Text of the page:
I need to document the system environment variables and PATH elements I expect you to set for the Windows 10 environment. I rely on those in my scripts.

2018-02-xx Status of 2.10 C++14 Projects

On 2017-05-31, I checked the MSS Code Factory 2.9 changes that I would need to begin my C++14 manufacturing efforts. Since then I've created nearly 16,000,000 lines of clean compiling C++14 code. It doesn't run yet, and I've yet to begin my debugging efforts, but at least it all compiles and linkes now. Even CFUniverse -- the monolithic collection of all of the 2.10 projects except for CFDbTest.

During the nine months since (call it 270 days -- 9 * 30), I've produced 25,964 C++14 source files and 25,920,142 lines of C++14 code, all of which clean compiles and links into a RAM loader for the 2.10 projects. That works out to 96,000 lines of code per day, if I had actually worked on it more than a few days a month until this month. So say 100 work days. That is 259,201 lines of code per day actually worked.

My goal is to have a global server image on a system, such that one huge multi-threaded Apache server on a an amd64 Linux box provides the services to any of the integrated project's Java clients. I needed to change to C++14 to escape the limitations of Java's 32-bit bytecode addressing for that CFUniverse 2.10 server.

In keeping with that goal, I only ship a zip file for CFUniverse, which includes all of the 2.10 project binaries (even CFDbTest 2.10, though that isn't really part of CFUniverse itself.) I've had to scrap my Debian packaging efforts and go with source builds due to WSL not supporting fakeroot.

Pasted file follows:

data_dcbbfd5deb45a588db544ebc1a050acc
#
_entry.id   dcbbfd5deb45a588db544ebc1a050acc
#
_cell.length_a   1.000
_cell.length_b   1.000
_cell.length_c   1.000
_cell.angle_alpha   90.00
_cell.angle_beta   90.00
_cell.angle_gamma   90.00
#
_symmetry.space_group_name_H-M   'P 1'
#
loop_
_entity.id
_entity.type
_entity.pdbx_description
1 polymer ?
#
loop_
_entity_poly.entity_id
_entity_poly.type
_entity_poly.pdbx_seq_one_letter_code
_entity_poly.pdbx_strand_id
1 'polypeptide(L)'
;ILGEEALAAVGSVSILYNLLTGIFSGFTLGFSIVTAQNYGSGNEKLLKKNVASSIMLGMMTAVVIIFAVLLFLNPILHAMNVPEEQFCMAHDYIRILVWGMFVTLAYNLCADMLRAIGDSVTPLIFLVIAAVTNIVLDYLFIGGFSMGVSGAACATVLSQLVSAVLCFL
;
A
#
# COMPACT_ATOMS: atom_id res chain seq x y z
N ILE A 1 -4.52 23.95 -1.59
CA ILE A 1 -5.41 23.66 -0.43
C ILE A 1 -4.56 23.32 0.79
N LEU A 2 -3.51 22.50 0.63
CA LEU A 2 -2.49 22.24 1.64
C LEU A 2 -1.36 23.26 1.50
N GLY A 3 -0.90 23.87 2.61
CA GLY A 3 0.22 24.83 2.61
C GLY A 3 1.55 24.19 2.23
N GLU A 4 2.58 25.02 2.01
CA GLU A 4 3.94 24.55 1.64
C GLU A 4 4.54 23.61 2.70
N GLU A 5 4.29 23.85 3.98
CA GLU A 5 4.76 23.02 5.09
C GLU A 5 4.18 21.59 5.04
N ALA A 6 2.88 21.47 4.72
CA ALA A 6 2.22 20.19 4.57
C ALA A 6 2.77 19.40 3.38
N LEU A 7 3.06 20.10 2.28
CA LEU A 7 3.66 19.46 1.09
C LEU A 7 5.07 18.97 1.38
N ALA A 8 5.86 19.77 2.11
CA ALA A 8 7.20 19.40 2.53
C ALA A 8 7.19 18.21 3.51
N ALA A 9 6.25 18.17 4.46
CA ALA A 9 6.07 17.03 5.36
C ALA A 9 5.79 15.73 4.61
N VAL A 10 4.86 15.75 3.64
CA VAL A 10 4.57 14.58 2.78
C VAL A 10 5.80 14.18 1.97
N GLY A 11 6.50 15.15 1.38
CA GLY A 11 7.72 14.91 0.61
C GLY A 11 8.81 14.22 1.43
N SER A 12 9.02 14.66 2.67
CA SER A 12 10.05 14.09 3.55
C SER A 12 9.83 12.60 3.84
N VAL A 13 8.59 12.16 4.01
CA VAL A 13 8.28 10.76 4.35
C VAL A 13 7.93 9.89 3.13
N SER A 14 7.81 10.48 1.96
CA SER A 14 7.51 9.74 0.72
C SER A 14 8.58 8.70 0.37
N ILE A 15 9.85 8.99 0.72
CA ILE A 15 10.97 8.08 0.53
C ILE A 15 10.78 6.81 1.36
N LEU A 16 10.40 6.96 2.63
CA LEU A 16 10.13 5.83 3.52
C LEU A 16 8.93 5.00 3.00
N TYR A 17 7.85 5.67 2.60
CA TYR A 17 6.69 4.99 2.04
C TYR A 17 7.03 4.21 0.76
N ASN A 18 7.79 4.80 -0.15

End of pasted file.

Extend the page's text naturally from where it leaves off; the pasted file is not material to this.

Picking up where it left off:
Currently there are 4 layers of C++14 code produced by the system. The foundation Obj layer, the XML SAX parser, the RAM memory database support, and a RAM loader so I can start running the CFDbTest 2.10 test data through the system to debug the behaviour of the RAM database. The builds must be performed in that order for each 2.10 C++14 project: Obj, Xml, Ram, and RamLoader. Xml imports Obj. Ram imports Obj and Xml. RamLoader imports Obj, Xml, and Ram and links them into an executable.

The file and line counts below do not include the mysql code that you'll find in the project source archives, as it isn't anywhere near ready to compile yet. These counts only include the code that I've compiled and linked.

net-sourceforge-MSSCodeFactory-CFSecurity-2-10 CPlus files 902 lines 373436
net-sourceforge-MSSCodeFactory-CFInternet-2-10 CPlus files 880 lines 414728
net-sourceforge-MSSCodeFactory-CFCrm-2-10 CPlus files 1113 lines 482581
net-sourceforge-MSSCodeFactory-CFDbTest-2-10 CPlus files 4045 lines 2974366
net-sourceforge-MSSCodeFactory-CFAccounting-2-10 CPlus files 1574 lines 996553
net-sourceforge-MSSCodeFactory-CFAsterisk-2-10 CPlus files 1220 lines 545337
net-sourceforge-MSSCodeFactory-CFEng-2-10 CPlus files 2202 lines 2063433
net-sourceforge-MSSCodeFactory-MarkII-2-10 CPlus files 2052 lines 1936441
net-sourceforge-MSSCodeFactory-CFFreeSwitch-2-10 CPlus files 1684 lines 891037
net-sourceforge-MSSCodeFactory-CFBam-2-10 CPlus files 5338 lines 5620691
net-sourceforge-MSSCodeFactory-CFUniverse-2-10 CPlus files 4954 lines 9621539
TOTAL files 25964 lines 25920142

On an AMD Ryzen 5 1500X 16GB Windows 10 system running WSL Ubuntu 64-bit, the following compile times went into the final build. Note that these are real times, not user or system times. They only include the make time, not the autotools or install times.

Project Obj Xml Ram Loader
CFSecurity 40m26s 2m39s 4m11s 0m05s
CFInternet 42m49s 4m28s 6m16s 0m07s
CFCrm 39m58s 3m59s 5m42s 0m06s
CFDbTest 192m48s 17m15s 48m45s 0m12s
CFAccounting 87m08s 7m25s 13m34s 0m10s
CFAsterisk 41m36s 5m25s 7m44s 0m07s
CFEng 127m29s 11m40s 35m37s 0m09s
MarkII 137m39s 14m53s 43m49s 0m12s
CFFreeswitch 63m00s 6m40s 9m48s 0m09s
CFBam 336m56s 27m44s 86m12s 0m17s
CFUniverse 1292m06s 105m55s